Although my Mom normally stays by herself when I work in the office or go shopping or out for a movie, I did not feel comfortable leaving her alone immediately following her fall when she was still adjusting to doing things without using her left arm and seemed to be just a bit off her normal good balance. So I asked my grand-nephew to stay with Mom and help be that mobile grab bar while I went to the grocery store. I should also probably add that my grand-nephew is 4 inches taller than I and 155 lbs of solid muscle so he's as physically capable (or maybe more so) than I am.


My question is this - is he old enough at nearly 14 to keep an eye on and help Grandma for 60-90 minutes with his father and stepmother in the house next door? Am I expecting too much of him at too young an age? He has never lost patience with Mom even when she asks him the same question 2-3 times in an hour. He was in the house when Mom fell (as I was) and helped me get her up into a chair using a sheet wrapped around her waist and support under the uninjured arm - very concerned and helpful at the time and didn't seem to be upset afterwards. He was already at my house to watch a movie when I asked him to stay with my Mom until I got back. I told him if Grandma fell again while I was out of the house to not move her and call his father or stepmother.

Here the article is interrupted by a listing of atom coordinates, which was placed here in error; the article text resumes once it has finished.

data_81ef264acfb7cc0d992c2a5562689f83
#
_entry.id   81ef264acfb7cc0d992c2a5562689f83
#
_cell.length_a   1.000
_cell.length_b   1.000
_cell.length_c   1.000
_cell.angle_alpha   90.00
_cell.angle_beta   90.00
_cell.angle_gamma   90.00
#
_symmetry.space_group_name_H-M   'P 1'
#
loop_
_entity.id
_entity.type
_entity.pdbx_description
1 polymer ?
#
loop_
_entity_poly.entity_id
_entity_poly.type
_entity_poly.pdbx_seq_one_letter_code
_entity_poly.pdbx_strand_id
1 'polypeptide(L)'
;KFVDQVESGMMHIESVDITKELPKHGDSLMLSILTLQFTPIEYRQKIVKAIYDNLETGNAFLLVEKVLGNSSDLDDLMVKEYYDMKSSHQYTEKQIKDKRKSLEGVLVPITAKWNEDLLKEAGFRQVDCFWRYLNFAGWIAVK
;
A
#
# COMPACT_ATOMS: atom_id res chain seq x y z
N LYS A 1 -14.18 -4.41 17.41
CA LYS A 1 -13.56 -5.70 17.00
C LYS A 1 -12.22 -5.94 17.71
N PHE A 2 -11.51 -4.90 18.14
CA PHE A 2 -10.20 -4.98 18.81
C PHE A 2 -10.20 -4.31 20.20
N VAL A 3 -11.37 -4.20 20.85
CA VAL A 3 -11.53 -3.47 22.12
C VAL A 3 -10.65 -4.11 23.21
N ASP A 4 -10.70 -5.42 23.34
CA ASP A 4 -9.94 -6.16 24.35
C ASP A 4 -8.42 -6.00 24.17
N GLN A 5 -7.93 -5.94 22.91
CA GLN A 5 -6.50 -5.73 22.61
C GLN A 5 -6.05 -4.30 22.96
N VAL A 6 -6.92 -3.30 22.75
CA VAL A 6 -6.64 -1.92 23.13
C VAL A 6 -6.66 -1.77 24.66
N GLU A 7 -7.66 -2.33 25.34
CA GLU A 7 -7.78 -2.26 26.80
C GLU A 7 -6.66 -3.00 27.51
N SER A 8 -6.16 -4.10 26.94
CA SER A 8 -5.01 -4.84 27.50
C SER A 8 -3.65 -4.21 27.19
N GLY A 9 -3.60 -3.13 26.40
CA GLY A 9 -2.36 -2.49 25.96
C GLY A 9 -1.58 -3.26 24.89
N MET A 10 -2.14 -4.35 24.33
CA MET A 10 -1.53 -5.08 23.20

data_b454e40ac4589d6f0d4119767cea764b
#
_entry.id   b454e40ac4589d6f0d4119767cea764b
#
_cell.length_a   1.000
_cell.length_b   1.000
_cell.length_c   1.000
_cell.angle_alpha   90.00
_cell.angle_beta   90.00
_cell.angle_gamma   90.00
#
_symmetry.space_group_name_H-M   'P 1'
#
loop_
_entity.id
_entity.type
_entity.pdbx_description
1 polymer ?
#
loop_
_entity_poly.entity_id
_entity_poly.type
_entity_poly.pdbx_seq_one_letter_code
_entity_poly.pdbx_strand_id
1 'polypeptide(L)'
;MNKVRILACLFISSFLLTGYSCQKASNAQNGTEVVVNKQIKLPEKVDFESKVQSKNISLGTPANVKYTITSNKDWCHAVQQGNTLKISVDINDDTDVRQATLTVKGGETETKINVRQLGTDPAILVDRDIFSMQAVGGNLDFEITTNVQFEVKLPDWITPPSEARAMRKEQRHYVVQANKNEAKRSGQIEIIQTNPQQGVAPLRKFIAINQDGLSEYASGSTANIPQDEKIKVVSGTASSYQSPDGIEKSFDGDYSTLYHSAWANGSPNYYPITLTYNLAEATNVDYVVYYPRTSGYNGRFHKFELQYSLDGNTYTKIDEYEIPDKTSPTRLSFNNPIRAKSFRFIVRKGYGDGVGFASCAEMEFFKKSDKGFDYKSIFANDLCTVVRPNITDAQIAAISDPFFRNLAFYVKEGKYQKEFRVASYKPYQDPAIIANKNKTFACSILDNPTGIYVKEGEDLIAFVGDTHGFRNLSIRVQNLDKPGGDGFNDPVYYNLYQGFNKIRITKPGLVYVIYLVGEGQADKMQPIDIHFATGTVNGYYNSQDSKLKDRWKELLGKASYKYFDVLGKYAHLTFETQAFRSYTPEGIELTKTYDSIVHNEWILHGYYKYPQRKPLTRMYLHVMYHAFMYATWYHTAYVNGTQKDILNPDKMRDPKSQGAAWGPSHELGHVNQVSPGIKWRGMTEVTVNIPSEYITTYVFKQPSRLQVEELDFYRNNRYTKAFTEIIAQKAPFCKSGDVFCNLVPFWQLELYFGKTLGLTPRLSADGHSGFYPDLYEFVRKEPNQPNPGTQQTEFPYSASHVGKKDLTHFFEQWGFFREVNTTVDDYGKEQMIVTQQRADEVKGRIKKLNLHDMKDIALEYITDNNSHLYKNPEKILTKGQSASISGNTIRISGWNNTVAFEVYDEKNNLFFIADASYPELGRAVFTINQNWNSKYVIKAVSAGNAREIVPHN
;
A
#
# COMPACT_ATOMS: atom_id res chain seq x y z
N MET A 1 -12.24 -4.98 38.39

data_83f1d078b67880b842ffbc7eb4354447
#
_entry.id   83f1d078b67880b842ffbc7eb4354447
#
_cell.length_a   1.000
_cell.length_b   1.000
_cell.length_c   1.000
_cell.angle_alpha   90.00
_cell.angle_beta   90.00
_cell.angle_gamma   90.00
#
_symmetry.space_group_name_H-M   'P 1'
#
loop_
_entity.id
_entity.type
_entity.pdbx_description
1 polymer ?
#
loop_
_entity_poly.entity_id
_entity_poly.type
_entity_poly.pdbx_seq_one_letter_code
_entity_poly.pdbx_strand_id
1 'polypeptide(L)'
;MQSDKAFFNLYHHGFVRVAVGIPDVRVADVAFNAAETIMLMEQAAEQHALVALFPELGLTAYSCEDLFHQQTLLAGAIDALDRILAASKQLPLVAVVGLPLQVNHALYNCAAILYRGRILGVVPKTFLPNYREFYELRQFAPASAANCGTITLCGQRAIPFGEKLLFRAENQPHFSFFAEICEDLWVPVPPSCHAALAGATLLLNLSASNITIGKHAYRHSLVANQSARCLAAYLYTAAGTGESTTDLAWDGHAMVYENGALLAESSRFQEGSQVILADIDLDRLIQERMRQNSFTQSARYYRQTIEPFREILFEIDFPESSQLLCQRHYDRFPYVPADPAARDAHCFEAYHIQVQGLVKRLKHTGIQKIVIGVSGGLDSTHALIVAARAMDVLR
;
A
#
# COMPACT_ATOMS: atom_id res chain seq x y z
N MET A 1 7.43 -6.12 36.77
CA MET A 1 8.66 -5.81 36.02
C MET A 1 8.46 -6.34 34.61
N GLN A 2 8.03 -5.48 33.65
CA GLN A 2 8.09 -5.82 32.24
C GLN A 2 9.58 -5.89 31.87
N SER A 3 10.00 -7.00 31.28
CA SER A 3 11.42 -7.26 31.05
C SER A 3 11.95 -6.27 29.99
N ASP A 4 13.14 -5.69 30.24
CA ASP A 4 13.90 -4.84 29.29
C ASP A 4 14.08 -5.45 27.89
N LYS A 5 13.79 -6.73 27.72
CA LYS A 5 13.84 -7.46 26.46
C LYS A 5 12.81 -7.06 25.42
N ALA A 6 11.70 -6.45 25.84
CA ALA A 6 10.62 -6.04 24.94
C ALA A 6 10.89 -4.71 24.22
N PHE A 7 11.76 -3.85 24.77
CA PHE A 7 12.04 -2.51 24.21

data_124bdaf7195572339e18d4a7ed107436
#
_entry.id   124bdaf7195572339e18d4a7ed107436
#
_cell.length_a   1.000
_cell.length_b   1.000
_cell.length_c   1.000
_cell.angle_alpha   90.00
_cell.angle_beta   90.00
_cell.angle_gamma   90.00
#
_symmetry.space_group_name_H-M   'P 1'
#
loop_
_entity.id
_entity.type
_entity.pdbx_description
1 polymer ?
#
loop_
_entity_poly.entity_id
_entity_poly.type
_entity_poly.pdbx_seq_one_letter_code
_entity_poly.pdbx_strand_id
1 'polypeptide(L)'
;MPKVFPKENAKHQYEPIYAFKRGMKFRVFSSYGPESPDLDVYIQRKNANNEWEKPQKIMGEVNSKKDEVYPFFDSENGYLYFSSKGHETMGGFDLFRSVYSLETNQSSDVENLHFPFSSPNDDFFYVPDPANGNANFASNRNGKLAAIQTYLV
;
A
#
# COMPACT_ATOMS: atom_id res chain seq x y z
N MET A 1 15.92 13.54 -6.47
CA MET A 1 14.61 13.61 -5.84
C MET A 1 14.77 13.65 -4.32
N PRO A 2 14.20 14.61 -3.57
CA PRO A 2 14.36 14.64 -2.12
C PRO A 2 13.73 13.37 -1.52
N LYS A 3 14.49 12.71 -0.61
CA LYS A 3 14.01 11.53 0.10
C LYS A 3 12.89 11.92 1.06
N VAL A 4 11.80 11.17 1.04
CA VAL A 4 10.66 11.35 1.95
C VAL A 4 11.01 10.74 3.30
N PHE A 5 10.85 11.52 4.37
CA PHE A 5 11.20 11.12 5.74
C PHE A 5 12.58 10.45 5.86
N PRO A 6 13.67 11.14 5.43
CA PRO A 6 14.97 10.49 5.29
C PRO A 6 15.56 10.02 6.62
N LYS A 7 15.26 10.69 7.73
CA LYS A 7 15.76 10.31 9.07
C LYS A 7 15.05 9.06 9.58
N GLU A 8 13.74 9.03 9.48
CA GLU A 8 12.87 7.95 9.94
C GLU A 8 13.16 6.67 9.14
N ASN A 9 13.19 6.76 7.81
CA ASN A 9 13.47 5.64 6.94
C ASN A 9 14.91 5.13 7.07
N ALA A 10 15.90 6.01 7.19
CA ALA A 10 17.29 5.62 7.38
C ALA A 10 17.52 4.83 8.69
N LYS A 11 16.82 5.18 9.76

I want him to learn that family members help each other in many small ways - Grandma sewing up a rip in his favorite school jacket, his carrying in groceries, my driving him to football practice or helping him with a school project. But I don't want to cross the line and make him feel responsible for Grandma's care or put him in a situation he's not emotionally capable of handling.

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If he's a responsible kid (and it sounds like he is) and has places to call if he has issues, I'd feel comfortable leaving him with grandma - IF he's ok with the idea. Make sure he's comfortable. And run through some possible scenarios with him (and write them out with what to do). Keep that handy for him when he's alone with her.